Eugene Weekly : News : 12.24.08

Tribute to Bonny
Retiring councilor gets a rousing send-off
by Ted Taylor

Most elected officials get some kind of recognition upon leaving office, but retiring Eugene City Councilor Bonny Bettman’s private party Dec. 11 drew about 100 friends, colleagues and family members, big tables of donated food and wine, live music and a long string of speakers.

Bonny Bettman poses for photos with her mother, Shirley Ross, daughter Amanda and friend Kevin McCornack

The outspoken advocate for accountability and transparency in local government is stepping down after eight years of what she calls “civic aversion therapy,” and she’s not sure what she’s going to do next, other than take six months off. She voiced her appreciation for all those who supported her. “That served as an antidote to the kind of dirty, vicious politics that goes on at City Hall,” she said. 

The praise for Bettman’s work and character was effusive. “If some people are threatened by a woman who is strong, intelligent and not afraid to ask the hard questions, then Bonny Bettman, you are a triple threat,” said attorney Ilona Koleszar.

Ron Chase, executive director of Sponsors, served as master of ceremonies at the packed event at Tsunami Books. Chase praised Bettman’s leadership over the past eight years. 

“Bonny has always been way out front,” he said. “She is dedicated, hard working, well prepared, and most importantly to me, values driven. I never cease to be amazed at her diligence and how completely she throws herself into the details of an issue.”

Chase said Bettman has been effective at driving public policy. “A lot of the good things that have happened in this city over the past eight years are directly the result of Bonny’s hard work,” he said. He cited her “willingness to put up with the abuse and keep going.”

Community activist Charles Dalton lauded Bettman for her strong role in pushing for independent review of complaints against police “for all the best reasons: equal protection under the law.” Dalton said Eugeneans want review not only because of the Lara/Magaña police sex scandals, but also because of racial profiling by Eugene police and other issues.

Dalton praised Bettman’s commitment to justice, saying, “You have to have courage to publicly challenge the most heavily armed organization in Lane County.”

Bettman’s daughter Amanda described her mom as an unconventional hero, but a hero just the same: “I think it’s quite heroic to spend years getting nasty things written about you in the paper and spending days on end reading huge, boring-looking packets and spending years working on something you believe in.”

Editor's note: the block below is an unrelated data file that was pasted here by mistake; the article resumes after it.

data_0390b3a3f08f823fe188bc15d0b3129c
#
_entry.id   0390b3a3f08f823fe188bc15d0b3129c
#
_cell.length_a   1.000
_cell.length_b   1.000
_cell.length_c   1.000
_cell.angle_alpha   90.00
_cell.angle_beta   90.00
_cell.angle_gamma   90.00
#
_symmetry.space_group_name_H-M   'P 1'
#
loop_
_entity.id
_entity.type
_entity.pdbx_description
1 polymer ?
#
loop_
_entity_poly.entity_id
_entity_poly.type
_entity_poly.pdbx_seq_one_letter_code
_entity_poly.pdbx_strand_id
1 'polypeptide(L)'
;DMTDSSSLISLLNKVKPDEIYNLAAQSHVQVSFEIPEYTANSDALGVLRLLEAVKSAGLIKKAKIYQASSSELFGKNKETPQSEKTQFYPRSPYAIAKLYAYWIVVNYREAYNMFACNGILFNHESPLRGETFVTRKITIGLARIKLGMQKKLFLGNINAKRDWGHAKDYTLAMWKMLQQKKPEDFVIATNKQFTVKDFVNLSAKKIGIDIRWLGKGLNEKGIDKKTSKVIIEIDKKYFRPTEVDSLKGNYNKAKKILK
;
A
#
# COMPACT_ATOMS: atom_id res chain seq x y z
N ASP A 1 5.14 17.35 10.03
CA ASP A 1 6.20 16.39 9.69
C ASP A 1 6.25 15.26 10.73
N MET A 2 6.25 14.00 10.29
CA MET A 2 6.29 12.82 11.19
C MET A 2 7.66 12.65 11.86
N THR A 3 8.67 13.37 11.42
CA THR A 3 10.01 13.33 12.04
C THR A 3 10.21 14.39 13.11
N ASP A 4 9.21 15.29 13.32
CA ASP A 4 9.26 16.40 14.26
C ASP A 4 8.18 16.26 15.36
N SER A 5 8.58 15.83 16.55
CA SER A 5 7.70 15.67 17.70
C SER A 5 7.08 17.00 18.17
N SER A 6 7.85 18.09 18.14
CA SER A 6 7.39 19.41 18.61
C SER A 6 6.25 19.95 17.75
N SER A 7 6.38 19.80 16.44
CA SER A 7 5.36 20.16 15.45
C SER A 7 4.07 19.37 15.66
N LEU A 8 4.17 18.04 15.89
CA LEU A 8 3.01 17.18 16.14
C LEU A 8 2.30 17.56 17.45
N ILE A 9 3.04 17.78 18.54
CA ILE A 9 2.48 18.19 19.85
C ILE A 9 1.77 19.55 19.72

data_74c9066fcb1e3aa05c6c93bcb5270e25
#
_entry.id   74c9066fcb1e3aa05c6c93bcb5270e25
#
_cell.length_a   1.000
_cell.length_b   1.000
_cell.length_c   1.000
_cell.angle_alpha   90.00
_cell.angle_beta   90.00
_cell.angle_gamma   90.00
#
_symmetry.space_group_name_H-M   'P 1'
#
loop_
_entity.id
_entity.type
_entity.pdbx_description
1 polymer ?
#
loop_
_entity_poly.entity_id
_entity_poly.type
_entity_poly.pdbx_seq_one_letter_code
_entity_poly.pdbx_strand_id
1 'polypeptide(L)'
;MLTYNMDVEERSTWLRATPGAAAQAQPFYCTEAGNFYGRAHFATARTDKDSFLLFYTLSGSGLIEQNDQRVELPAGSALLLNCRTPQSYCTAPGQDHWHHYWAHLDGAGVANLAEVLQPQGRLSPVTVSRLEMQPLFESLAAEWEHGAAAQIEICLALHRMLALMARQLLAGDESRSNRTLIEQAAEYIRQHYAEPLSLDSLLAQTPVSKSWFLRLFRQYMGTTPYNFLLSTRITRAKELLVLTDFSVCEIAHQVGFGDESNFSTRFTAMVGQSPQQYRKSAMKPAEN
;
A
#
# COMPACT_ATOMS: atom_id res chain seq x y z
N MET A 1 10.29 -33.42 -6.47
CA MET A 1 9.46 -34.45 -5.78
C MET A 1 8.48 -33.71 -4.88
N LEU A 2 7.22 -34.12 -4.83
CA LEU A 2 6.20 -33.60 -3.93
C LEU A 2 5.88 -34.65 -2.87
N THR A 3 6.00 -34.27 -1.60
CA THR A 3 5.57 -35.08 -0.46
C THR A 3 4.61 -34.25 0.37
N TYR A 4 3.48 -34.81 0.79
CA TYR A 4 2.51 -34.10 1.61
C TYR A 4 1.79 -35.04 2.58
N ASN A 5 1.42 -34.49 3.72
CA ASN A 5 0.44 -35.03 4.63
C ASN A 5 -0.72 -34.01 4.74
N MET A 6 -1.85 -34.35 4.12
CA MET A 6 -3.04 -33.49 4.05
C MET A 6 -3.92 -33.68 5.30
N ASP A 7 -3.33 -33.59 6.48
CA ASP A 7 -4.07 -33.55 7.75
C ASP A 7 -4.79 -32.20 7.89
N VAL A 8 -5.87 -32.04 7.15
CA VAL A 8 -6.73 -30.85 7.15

County Commissioner Pete Sorenson said Bettman has been very pragmatic in her politics, avoiding “impossible” goals. “She has been meticulous about how her time’s been spent, and the things we are proudest of her are actually accomplished,” he said. “Those accomplishments are many and her efforts, particularly on our Citizen Review Board, are historic. There are things that will be in our city charter for years and years to come. This is a remarkable woman who has contributed in enormous ways to our community.”

Author and scientist Mary O’Brien said she admired Bettman’s “unparalled” attention to documents that come before the council, committees and commissions Bettman has served on. “She finds things in those documents. She finds bad intentions, bad policies, and Bonny figures out what should be good policy, what is protective of our community, what is democratic.”

Taking Bettman’s seat on the council will be Kiva owner George Brown. “It would be impossible to replace Bonny and I’m the first one who realizes that,” Brown said. He said he and his wife began paying attention to city politics about two and a half years ago. “It was immediately apparent that one person on the council was always prepared, knew the material deeply. One person always found the fatal flaw in every document. One person was able to, if not kill those flaws outright, at least move to mitigate their effect on the public. One person always had the public interest at heart, and of course that’s Bonny. Indeed the bar has been set very high, and I’m going to do my best. You’ve inspired a lot of people in this town, including me and my wife.” 

 Bettman said she has a lot of confidence in Brown. “I think he’s very humble and very modest,” she said. “He’s very smart and is going to be a quick study.”



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